Supporters of the consensus are strangely attached to asking people if they believe in climate change. Ignoring the issue of ‘climate change’ instead of ‘CAGW’, the answer is irrelevant. People think they believe in all sorts of things but what they do is the measure of how much.
To explain, it’s easier to use another issue like poverty.
Do you believe in poverty?
What a stupid question, of course we all believe in poverty.
Do you think poverty should be eradicated?
Give us a fiver.
To alleviate poverty.
Well ok, so long as you’re a proper charity.
Now fill out this direct debit for £5 a month.
Umm, not sure I like that sort of giving.
This is for poverty.
So long as you don’t fritter it on directors’ salaries and big offices. It’s not one of those things where the charity doesn’t get a penny until the chugger fee has been paid is it?
I’m a professional, you don’t need to worry that I have a financial interest in poverty.
Err? Ok then.
Excellent, you’re the first person today who really cares about the poor. Now write a blank cheque.
What? No way.
Why not? You said you wanted poverty to go away. Did you think a fiver a month would do it?
Well no, but I assumed you’d be asking lots of people to donate.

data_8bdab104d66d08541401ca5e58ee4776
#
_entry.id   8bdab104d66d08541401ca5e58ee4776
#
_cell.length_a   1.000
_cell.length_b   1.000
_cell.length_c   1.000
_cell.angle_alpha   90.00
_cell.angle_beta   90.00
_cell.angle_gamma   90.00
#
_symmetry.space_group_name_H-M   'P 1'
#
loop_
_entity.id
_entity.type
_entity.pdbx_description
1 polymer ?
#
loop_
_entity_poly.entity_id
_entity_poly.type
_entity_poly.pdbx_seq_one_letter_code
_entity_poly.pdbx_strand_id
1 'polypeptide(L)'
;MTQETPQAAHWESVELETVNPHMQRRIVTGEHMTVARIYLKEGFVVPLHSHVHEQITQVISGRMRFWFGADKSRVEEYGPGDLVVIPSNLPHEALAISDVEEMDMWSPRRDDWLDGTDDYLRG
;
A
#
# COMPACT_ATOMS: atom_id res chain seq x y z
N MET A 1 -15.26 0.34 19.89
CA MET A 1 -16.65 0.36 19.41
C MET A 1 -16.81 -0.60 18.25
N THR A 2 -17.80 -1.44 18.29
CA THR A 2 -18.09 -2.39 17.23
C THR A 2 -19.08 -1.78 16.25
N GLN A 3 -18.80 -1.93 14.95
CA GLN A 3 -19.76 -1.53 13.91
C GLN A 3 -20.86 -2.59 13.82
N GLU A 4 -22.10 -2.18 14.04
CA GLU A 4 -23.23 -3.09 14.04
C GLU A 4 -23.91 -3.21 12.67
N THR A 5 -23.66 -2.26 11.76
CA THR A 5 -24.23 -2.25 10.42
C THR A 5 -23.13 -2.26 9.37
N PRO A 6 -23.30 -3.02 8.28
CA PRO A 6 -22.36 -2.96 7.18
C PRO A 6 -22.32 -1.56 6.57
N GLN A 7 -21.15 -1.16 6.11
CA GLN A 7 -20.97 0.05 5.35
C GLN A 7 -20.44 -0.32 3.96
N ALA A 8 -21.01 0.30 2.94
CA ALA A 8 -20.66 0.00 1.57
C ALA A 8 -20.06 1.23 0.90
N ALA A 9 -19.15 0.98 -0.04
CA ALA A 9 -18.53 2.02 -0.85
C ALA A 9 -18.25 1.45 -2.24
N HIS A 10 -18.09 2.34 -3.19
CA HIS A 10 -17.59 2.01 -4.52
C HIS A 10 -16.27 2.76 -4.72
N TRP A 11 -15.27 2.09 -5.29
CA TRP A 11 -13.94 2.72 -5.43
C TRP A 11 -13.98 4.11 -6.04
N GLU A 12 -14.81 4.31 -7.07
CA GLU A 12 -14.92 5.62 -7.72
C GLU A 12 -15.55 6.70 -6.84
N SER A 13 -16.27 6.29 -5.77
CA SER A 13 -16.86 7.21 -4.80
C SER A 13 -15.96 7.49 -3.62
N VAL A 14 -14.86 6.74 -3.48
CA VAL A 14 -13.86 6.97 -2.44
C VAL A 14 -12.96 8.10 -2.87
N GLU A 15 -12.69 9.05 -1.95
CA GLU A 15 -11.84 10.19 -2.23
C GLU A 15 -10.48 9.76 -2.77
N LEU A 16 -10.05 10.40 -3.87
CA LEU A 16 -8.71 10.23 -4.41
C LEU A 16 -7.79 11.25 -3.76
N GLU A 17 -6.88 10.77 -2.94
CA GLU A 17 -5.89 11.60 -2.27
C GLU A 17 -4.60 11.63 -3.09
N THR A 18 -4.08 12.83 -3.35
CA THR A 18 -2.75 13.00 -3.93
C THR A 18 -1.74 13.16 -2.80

Oh we will, but firstly we don’t know what the final cost will be and secondly we don’t know how many others will donate. That’s why we need the blank cheque, so we can fill it in at a later date.
But the final sum might be massive and I might be the only one to write a cheque! I’m not giving all my money away. Anyway, who are you? I want to see some ID…
So you don’t believe in eradicating poverty?
There’s a lot going on in that scenario. Even though poverty is absolutely genuine and provable, support for reducing it isn’t unconditional. The higher the cost to the individual, the more doubtful the person becomes. If the charity worker had been collecting for Guillain-Barre syndrome or rhinitis or Oompa Lumpa disease, the member of the public might have even balked at the initial £5. They might have questioned what the diseases were, what the money would be for and if they wanted to contribute at all. None of the concerns by the person being asked to donate were unreasonable. That person wasn’t in denial of the reality of poverty. The person might even have said that they didn’t think that charity solves poverty and there would be merit in that viewpoint too.
So asking people if they believe in climate change is the easiest step on a very steep climb. If you’re only asking for a tick in a box or £5, then a lot of people would just err on the side of safety (assuming CAGW is real and that renewables would make a difference). However, CO2 reduction is a lot more than that. It’s an issue that will affect everything. The costs for solving it would be immense in both money and freedom. Why then are consensus supporters so shocked when people start asking questions? The first and most obvious being ‘are you sure?’ and the second ‘how much is this going to cost?’